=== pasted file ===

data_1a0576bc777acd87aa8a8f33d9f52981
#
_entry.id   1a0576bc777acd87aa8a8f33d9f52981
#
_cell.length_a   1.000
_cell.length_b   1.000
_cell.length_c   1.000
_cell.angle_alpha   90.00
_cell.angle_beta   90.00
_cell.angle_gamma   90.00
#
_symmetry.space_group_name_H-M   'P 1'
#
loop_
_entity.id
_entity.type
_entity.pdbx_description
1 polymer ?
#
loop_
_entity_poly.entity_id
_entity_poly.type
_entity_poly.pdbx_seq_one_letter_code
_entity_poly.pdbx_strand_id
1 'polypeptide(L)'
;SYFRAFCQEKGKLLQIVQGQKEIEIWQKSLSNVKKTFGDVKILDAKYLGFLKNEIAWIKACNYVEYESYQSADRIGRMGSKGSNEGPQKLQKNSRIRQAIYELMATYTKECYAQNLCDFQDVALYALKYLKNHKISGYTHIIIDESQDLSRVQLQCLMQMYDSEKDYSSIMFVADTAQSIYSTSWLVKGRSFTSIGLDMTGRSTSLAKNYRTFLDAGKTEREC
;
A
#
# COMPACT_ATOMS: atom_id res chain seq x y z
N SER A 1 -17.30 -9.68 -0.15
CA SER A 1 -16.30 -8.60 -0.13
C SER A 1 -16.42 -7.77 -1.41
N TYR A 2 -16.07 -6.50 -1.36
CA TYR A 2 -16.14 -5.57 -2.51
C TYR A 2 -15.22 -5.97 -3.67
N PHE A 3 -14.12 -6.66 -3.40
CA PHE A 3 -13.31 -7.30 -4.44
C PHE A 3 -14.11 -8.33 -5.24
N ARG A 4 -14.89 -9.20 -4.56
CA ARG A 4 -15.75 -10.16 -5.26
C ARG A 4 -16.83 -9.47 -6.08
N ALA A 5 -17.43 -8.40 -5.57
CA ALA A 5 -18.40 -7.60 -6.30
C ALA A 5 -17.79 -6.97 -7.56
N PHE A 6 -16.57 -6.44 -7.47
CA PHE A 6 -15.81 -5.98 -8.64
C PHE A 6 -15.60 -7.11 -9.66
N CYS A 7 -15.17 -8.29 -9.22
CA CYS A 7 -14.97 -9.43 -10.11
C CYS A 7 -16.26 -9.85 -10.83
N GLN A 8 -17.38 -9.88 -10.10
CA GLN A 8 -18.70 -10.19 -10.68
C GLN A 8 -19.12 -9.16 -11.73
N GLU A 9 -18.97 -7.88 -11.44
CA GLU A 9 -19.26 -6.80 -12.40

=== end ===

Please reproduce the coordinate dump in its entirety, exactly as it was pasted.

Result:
data_1a0576bc777acd87aa8a8f33d9f52981
#
_entry.id   1a0576bc777acd87aa8a8f33d9f52981
#
_cell.length_a   1.000
_cell.length_b   1.000
_cell.length_c   1.000
_cell.angle_alpha   90.00
_cell.angle_beta   90.00
_cell.angle_gamma   90.00
#
_symmetry.space_group_name_H-M   'P 1'
#
loop_
_entity.id
_entity.type
_entity.pdbx_description
1 polymer ?
#
loop_
_entity_poly.entity_id
_entity_poly.type
_entity_poly.pdbx_seq_one_letter_code
_entity_poly.pdbx_strand_id
1 'polypeptide(L)'
;SYFRAFCQEKGKLLQIVQGQKEIEIWQKSLSNVKKTFGDVKILDAKYLGFLKNEIAWIKACNYVEYESYQSADRIGRMGSKGSNEGPQKLQKNSRIRQAIYELMATYTKECYAQNLCDFQDVALYALKYLKNHKISGYTHIIIDESQDLSRVQLQCLMQMYDSEKDYSSIMFVADTAQSIYSTSWLVKGRSFTSIGLDMTGRSTSLAKNYRTFLDAGKTEREC
;
A
#
# COMPACT_ATOMS: atom_id res chain seq x y z
N SER A 1 -17.30 -9.68 -0.15
CA SER A 1 -16.30 -8.60 -0.13
C SER A 1 -16.42 -7.77 -1.41
N TYR A 2 -16.07 -6.50 -1.36
CA TYR A 2 -16.14 -5.57 -2.51
C TYR A 2 -15.22 -5.97 -3.67
N PHE A 3 -14.12 -6.66 -3.40
CA PHE A 3 -13.31 -7.30 -4.44
C PHE A 3 -14.11 -8.33 -5.24
N ARG A 4 -14.89 -9.20 -4.56
CA ARG A 4 -15.75 -10.16 -5.26
C ARG A 4 -16.83 -9.47 -6.08
N ALA A 5 -17.43 -8.40 -5.57
CA ALA A 5 -18.40 -7.60 -6.30
C ALA A 5 -17.79 -6.97 -7.56
N PHE A 6 -16.57 -6.44 -7.47
CA PHE A 6 -15.81 -5.98 -8.64
C PHE A 6 -15.60 -7.11 -9.66
N CYS A 7 -15.17 -8.29 -9.22
CA CYS A 7 -14.97 -9.43 -10.11
C CYS A 7 -16.26 -9.85 -10.83
N GLN A 8 -17.38 -9.88 -10.10
CA GLN A 8 -18.70 -10.19 -10.68
C GLN A 8 -19.12 -9.16 -11.73
N GLU A 9 -18.97 -7.88 -11.44
CA GLU A 9 -19.26 -6.80 -12.40